Go to the Globe and Mail homepage

Jump to main navigationJump to main content

Globe Sports

Globe on Hockey

The Globe and Mail's team brings the latest news and analysis from across the NHL

Entry archive:

Washington Capitals head coach Adams Oates speaks with the media during an NHL hockey availability at Kettler Capitals Iceplex, Tuesday, Jan. 8, 2013, in Arlington, Va. (Associated Press)

Washington Capitals head coach Adams Oates speaks with the media during an NHL hockey availability at Kettler Capitals Iceplex, Tuesday, Jan. 8, 2013, in Arlington, Va.

(Associated Press)

Oates: Lockout to blame for increase in delay-of-game penalties Add to ...

Adam Oates thinks the lockout is behind yet another phenomenon of the shortened NHL season, an increase in delay-of-game penalties from players firing the puck over the glass.

When it was brought up by reporters during Oates’s media scrum Monday, the Washington Capitals’ head coach said he noticed the same thing. For example, Pittsburgh Penguins defenceman Simon Despres was given one during Sunday’s 6-3 win over the Capitals when his attempt to relieve pressure from the Caps saw the puck clear the glass and draw a whistle.

More Related to this Story

Too many players are not in top condition because they only had a week-long training camp, Oates said, so they tire faster and are more likely to try and flip the puck off the glass rather than look for a pass or carry the puck out of danger. At the same time, their skills are not quite as sharp as normal because of the lockout layoff and the puck is more likely to go astray.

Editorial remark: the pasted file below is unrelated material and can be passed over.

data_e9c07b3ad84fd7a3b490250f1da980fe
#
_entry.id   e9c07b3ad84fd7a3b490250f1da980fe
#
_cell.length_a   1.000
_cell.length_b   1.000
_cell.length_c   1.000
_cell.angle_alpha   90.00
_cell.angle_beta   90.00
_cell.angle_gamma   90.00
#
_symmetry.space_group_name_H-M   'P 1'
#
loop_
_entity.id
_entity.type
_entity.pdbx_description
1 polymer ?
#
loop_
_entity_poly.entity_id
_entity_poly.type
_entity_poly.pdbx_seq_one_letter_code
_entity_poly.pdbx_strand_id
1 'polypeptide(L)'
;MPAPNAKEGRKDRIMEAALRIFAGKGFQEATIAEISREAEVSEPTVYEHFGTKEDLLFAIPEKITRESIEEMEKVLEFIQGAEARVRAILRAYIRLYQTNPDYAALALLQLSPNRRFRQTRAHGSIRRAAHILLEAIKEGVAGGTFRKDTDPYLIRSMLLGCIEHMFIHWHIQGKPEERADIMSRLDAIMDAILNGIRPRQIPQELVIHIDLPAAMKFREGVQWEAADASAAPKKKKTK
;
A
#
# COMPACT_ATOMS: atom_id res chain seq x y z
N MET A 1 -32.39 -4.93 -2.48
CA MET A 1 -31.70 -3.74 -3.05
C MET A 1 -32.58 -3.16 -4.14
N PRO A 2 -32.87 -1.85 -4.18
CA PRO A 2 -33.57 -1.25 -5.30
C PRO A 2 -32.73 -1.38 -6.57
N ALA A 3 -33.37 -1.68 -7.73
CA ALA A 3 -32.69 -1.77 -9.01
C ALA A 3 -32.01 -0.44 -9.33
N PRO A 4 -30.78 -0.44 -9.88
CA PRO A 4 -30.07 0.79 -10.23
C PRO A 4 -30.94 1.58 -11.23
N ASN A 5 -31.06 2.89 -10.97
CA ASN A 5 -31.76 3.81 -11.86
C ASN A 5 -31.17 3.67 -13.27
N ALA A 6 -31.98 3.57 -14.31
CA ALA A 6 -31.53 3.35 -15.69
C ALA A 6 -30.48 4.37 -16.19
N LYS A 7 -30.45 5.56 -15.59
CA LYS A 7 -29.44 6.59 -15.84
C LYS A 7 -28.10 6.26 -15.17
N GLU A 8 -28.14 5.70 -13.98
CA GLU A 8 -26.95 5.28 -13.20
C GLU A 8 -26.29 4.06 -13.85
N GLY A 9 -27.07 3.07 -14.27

“Look how many there are and you guys are noticing it,” Oates said. “It’s out of the ordinary and why is that? It’s because guys are not as sharp as they would if we had a [normal] camp.

“It’s fatigue and you go to put it in a certain spot and you mishandle it or it bobbles or you chili-dip it, whatever you call it. I look at it every night and see it in every game.”

A chili-dip, by the way, is when a player doesn’t get a clean shot or pass away and the puck flips end-over-end and, Oates added with a smile, “I never did it.”

Oates said he doesn’t mind if the referees still take a zero-tolerance approach to the penalty, with no allowances for players’ sharpness, but only if they call them all.

“If they get it right I’m happy,” he said. “Like they missed one [on the Penguins] that clearly went out. It’s a big momentum-swing. A lot of those things are momentum-penalties, like we’re pressing them and the guy flips it out because he’s tired. So you can’t miss that call. It’s a frustrating thing.”

 

In the know

Top videos »